TOP Fiction Books of 2014

The nominations were interesting – and not what we might have expected. There seems to be quite a strong consensus around certain titles, as big contenders like The Silkworm got many of likes in last years – but there were also a few surprises.

Here is a selection of 10 best book after our opinion.

The Silkworm by Robert Galbraith
A clever crime novel that left me guessing to the end. Growing up on a diet of Agatha Christie novels

Mrs. Hemingway by Naomi Wood
Beautifully written, compelling. An insight into Hemingway and the wives who put up with him. Haunts you long after you’ve finished reading.

Dept. of Speculation by Jenny Offill

There are sentences in good novels that make you swoon with just how perfect they are at saying something true. This novel is made up almost entirely of sentences like that. It is the portrait of a marriage falling apart and yet so much more than that. Less than 200 pages long but every page sings with something, this is the work of a master writer who took 15 years to publish this.

Road to Middlemarch by Rebecca Mead
A wonderful blend of memoir, lit crit and biography – reminds you of the powerful place books can take in our lives.

Can’t and Won’t by Lydia Davis
So many of her phrases sparked off a chain reaction in my head that it was as if she was reading me.

Capital in the Twenty by First Century – Thomas Pikkety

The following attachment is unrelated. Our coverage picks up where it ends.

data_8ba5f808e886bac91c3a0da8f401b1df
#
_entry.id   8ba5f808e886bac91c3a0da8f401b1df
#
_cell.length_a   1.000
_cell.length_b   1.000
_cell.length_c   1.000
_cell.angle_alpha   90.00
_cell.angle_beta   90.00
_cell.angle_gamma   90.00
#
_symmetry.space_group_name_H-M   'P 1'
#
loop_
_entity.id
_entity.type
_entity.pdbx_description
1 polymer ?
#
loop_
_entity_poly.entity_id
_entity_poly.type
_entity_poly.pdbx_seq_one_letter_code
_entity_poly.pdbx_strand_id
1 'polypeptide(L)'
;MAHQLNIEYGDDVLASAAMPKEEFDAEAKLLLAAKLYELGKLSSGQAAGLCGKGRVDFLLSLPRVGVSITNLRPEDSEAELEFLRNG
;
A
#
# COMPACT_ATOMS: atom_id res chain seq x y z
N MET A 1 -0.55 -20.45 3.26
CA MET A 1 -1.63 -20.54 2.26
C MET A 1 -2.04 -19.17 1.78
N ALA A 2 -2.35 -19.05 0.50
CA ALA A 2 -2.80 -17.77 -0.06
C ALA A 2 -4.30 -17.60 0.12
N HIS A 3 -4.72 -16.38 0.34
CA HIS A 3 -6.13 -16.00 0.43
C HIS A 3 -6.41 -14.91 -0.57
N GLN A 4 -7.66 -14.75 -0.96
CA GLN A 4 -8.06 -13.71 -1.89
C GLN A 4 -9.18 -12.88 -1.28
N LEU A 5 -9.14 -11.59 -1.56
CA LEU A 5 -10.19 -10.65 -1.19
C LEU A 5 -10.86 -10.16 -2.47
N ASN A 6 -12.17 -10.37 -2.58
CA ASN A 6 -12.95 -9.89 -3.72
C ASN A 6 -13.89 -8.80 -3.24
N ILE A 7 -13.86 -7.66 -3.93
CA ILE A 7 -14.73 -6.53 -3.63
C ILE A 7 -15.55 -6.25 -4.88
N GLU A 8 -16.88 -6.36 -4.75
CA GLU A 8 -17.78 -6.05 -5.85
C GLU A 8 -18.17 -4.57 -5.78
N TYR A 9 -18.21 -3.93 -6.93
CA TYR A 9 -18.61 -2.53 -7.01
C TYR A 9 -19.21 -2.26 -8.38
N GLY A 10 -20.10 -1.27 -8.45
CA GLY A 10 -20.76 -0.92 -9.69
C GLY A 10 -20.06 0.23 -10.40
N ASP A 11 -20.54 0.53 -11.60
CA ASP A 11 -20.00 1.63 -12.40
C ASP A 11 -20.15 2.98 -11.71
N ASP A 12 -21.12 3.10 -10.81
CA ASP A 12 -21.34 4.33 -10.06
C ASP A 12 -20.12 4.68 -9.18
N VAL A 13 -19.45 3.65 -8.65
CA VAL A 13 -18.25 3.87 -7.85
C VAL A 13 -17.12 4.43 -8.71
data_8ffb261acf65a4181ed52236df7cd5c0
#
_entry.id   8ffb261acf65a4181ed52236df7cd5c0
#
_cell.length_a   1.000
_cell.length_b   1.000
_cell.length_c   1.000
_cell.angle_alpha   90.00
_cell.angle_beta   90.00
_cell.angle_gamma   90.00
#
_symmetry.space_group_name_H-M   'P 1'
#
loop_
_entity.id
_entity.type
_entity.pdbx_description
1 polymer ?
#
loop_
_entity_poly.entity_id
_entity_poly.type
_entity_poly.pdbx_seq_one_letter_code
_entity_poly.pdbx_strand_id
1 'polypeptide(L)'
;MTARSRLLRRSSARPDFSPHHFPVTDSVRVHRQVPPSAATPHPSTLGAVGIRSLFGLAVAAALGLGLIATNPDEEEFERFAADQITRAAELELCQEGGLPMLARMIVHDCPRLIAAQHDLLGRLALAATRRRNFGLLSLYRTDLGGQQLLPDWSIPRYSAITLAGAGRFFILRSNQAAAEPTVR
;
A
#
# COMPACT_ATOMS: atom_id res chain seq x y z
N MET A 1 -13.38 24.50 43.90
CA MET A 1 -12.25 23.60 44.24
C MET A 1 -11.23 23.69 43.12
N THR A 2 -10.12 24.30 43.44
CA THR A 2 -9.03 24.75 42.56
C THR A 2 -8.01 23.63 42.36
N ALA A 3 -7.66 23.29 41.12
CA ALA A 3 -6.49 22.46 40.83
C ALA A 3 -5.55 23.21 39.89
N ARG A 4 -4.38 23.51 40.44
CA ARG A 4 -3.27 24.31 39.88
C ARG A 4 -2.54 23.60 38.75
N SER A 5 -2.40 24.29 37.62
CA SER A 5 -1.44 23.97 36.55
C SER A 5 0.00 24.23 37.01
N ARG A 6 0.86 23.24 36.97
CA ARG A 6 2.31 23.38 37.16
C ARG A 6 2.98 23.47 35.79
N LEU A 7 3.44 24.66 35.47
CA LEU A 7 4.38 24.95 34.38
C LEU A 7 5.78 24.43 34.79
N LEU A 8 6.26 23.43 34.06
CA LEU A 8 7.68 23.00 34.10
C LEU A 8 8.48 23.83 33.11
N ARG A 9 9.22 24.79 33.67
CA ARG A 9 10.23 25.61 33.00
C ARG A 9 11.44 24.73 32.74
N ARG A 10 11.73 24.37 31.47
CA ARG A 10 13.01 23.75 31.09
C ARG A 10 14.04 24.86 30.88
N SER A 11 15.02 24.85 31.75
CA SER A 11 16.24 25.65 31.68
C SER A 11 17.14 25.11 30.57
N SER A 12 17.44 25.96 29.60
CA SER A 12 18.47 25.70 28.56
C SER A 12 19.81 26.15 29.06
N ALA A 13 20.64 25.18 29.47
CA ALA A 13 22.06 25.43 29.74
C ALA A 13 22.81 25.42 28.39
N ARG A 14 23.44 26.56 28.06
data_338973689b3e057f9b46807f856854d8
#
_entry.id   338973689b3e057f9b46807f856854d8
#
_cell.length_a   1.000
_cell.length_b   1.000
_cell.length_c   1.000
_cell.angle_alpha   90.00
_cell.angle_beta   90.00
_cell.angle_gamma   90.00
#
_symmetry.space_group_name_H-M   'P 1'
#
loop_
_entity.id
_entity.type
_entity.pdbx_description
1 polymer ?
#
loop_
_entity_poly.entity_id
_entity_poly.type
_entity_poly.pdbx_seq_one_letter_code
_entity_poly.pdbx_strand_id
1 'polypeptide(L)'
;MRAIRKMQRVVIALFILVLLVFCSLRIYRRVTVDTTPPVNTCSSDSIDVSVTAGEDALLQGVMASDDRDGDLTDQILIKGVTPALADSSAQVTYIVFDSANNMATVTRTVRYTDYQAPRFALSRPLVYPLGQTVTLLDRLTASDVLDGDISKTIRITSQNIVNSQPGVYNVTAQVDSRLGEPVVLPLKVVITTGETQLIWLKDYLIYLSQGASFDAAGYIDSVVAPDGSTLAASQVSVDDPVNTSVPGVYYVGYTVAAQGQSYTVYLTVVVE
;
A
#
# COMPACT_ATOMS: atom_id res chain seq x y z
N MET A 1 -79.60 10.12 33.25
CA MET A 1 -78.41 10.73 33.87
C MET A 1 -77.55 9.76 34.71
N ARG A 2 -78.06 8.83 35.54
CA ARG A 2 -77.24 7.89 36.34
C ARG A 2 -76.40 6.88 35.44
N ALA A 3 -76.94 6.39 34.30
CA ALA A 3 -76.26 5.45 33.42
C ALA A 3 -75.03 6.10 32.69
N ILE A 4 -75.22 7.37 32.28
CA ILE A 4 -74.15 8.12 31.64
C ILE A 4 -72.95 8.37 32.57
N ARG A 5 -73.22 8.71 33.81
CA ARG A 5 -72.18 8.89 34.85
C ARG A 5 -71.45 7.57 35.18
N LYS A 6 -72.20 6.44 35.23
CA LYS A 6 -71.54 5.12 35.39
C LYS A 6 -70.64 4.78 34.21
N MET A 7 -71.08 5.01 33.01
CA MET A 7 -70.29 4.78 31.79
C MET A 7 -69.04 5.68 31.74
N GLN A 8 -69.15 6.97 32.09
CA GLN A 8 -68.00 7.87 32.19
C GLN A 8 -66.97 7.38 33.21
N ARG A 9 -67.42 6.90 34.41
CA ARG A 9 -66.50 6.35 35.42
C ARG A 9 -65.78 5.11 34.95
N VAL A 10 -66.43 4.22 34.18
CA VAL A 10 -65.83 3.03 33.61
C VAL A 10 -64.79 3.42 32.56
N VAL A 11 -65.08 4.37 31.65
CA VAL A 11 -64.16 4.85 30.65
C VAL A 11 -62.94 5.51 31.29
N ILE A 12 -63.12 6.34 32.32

Riveting, thought-provoking content and well built explanations that have moved readers to purchase this tome of economics in droves. But I admit that first the reader must bring an interest in the subject matter that is more than cursory.

With a Zero at Its Heart by Charles Lambert
Beautifully written and unusually structured, ‘Zero’ is a collection of tightly described significant moments, objects, people, happenings, moods. A unique approach to perception, insight and memory.

In the Light of What We Know by Zia Haider Rahman
Expansive, bold, ambitious, and very angry about important things: class, privilege and all kinds of entitlement, both political and personal. It is full of the energy of taking nothing for granted. Also, the plot is entirely retrospective, which I love.

Leaving the Sea by Ben Marcus
Ben Marcus is a genius. This collection of short stories is utterly gripping. It is scintillating in its descriptions and ideas, and has a bucket load of Marcus’s trademark experimentalism. I might even go as far as to say, this is Marcus at his very best.

Any Other Mouth by Anneliese Mackintosh
Balancing somewhere between fiction & non-fiction, this is a collection of interlinked short stories that will shock and move you to tears. A must read.